Prescribed Goat Grazing for Wildland Management Presentation to California Invasive Plant Council Symposium 2019
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ABSTRACT: “Prescribed Goat Grazing for Wildland Management.”
SPEAKERS: Robert Freese, PhD, Irvine Ranch Conservancy (email@example.com) and Alissa Cope, Sage Environmental Group (acope@SageEnvironmentalGroup.com)
Prescribed grazing involves targeting undesired plants for removal while preventing overgrazing through close monitoring and adaptive management. Sage Environmental Group (Sage) owns an in-house herd of goats used to suppress invasive plants and remove fire fuel load. Herd ownership is unique for an environmental planning firm and an advantage to land managers who can rely on grazing activities that are planned and implemented from a scientific and reguIatory compliance perspective in accordance with local conservation plans.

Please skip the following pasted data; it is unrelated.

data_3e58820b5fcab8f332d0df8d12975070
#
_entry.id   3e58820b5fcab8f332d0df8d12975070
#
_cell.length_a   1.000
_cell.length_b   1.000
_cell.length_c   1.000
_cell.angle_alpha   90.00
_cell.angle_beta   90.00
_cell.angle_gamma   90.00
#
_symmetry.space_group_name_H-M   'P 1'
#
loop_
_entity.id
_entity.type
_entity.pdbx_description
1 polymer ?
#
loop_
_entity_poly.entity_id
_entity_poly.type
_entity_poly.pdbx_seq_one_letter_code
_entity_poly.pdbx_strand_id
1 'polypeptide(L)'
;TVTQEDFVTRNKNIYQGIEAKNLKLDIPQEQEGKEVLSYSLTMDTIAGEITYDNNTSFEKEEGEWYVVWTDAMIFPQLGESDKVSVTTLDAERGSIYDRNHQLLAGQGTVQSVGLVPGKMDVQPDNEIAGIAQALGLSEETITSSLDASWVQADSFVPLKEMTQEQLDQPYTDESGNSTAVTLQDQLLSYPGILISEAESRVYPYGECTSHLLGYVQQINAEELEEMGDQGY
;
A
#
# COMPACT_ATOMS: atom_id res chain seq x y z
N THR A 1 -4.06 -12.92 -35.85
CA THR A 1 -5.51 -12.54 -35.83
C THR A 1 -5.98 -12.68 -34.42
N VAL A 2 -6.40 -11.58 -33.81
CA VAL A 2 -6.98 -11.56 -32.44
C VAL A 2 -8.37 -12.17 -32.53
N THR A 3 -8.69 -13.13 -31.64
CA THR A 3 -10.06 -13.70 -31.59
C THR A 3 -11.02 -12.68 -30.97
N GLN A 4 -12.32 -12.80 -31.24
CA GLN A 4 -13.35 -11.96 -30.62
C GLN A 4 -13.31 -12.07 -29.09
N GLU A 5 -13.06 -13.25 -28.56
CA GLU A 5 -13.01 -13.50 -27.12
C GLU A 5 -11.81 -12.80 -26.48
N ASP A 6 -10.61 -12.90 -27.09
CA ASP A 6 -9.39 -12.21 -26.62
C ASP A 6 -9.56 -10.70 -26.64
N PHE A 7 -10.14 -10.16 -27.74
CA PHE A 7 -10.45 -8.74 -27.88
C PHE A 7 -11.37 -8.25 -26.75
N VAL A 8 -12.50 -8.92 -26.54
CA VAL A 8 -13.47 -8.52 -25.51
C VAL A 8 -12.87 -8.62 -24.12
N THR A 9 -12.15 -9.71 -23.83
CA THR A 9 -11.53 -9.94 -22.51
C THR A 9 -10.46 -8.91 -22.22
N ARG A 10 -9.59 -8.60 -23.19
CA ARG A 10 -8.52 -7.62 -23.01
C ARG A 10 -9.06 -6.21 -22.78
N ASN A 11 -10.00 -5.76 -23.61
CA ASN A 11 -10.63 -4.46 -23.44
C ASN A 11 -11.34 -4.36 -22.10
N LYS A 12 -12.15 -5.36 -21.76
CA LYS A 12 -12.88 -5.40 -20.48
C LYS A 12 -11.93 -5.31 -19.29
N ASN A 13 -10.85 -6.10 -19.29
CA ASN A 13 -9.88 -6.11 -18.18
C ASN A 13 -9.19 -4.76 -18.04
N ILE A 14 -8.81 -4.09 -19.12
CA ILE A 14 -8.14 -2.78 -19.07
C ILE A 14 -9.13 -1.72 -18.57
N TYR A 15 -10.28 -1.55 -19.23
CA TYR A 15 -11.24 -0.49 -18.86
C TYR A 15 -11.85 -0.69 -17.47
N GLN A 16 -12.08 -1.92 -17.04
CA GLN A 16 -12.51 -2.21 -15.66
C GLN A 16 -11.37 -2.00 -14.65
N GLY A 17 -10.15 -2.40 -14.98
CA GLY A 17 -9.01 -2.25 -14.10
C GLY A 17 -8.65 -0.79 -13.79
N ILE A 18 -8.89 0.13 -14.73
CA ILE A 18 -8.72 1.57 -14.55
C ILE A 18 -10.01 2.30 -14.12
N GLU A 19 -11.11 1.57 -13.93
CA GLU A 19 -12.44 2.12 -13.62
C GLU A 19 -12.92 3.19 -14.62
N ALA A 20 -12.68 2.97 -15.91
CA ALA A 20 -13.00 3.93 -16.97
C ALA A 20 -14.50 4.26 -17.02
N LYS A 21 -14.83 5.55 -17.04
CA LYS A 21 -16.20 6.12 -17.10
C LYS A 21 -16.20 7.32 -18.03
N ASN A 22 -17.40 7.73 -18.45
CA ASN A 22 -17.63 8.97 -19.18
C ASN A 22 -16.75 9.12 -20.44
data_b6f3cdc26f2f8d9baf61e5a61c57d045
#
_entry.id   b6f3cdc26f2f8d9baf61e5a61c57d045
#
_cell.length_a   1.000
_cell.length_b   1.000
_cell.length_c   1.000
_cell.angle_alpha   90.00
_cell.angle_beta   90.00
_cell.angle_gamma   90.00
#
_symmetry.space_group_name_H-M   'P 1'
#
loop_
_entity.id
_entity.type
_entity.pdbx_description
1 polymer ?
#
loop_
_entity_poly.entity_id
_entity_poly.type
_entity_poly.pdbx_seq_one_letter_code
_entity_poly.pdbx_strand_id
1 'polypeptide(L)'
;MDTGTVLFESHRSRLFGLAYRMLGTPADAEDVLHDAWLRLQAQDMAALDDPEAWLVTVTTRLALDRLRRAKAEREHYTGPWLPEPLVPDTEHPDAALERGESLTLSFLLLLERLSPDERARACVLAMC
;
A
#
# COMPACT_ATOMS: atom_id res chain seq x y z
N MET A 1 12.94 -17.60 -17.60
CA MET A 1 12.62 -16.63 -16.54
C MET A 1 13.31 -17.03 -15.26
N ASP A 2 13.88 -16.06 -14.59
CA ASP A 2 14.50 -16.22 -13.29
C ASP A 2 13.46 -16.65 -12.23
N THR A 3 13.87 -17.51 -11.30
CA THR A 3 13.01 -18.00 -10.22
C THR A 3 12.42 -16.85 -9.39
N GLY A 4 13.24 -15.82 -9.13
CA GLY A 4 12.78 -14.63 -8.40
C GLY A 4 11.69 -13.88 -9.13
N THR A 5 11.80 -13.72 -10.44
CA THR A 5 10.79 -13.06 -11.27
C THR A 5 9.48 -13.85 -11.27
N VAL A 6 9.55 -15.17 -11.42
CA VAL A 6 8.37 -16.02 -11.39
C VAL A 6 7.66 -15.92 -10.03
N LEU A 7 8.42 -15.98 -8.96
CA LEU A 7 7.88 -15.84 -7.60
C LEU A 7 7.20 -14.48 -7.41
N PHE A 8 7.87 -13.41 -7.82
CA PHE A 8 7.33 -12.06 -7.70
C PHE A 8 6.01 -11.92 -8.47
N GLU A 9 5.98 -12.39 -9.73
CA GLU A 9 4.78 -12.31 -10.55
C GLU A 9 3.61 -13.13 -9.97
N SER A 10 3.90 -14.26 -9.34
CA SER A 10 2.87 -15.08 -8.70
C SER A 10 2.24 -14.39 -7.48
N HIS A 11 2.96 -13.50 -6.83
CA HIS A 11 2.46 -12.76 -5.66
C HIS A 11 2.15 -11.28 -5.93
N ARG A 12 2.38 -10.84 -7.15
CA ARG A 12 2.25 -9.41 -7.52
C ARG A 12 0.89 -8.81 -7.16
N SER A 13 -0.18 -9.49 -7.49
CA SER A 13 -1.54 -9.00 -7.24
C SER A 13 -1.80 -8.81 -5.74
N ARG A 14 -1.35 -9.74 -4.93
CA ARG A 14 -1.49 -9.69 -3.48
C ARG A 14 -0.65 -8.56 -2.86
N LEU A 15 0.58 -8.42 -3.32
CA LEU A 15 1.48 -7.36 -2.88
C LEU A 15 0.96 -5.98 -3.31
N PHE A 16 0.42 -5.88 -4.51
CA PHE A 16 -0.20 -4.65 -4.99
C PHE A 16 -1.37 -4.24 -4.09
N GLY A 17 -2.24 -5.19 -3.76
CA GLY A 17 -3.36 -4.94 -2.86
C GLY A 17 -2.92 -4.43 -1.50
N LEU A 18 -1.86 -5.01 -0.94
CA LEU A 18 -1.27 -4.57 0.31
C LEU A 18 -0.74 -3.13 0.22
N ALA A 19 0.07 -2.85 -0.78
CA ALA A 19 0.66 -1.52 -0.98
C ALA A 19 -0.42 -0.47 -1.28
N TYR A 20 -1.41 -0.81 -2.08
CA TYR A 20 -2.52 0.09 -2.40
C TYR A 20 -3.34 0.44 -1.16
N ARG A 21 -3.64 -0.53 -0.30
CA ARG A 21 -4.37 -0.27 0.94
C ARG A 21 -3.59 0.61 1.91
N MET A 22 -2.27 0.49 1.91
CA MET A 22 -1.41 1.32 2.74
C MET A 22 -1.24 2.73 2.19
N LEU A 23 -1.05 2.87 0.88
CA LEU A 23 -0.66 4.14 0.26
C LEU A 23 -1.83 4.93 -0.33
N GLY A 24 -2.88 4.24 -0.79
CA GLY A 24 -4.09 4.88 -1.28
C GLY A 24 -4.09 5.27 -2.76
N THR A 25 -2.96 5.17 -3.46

Irvine Ranch Conservancy (IRC) manages 30,000 acres of wildlands in Orange County and practices landscape-scale restoration with the goal of creating resilient and diverse habitats. Priority is given to restoring ecosystem processes whenever possible. IRC has collaborated with Sage to explore two applications of goat grazing in habitat restoration.
The first study involves prescribed grazing to reduce thatch cover, selectively remove annual grasses, and increase vigor of purple needlegrass (Stipa pulchra) in a native grassland restoration project. Response of native grasslands to grazing relative to mowing and control plots is examined with respect to cover, density, and vigor (e.g. numbers of inflorescences) of purple needlegrass. Cover of annual grasses and thickness of the thatch layer are also examined.
The second study involves intensive, multi-year grazing to deplete the weed seed bank and prepare sites for direct seeding with native species. This latter project is a recent experiment being tried in locales where synthetic herbicides are not an option. Preliminary data include percent removal of annual grasses and broad leaf weeds, thatch reduction, and presence of viable seeds within fecal pellets. Results will be compared with data from adjacent mowed plots. In both projects, the timing, duration, and frequency of grazing with respect to grass and weed phenology need to be carefully considered.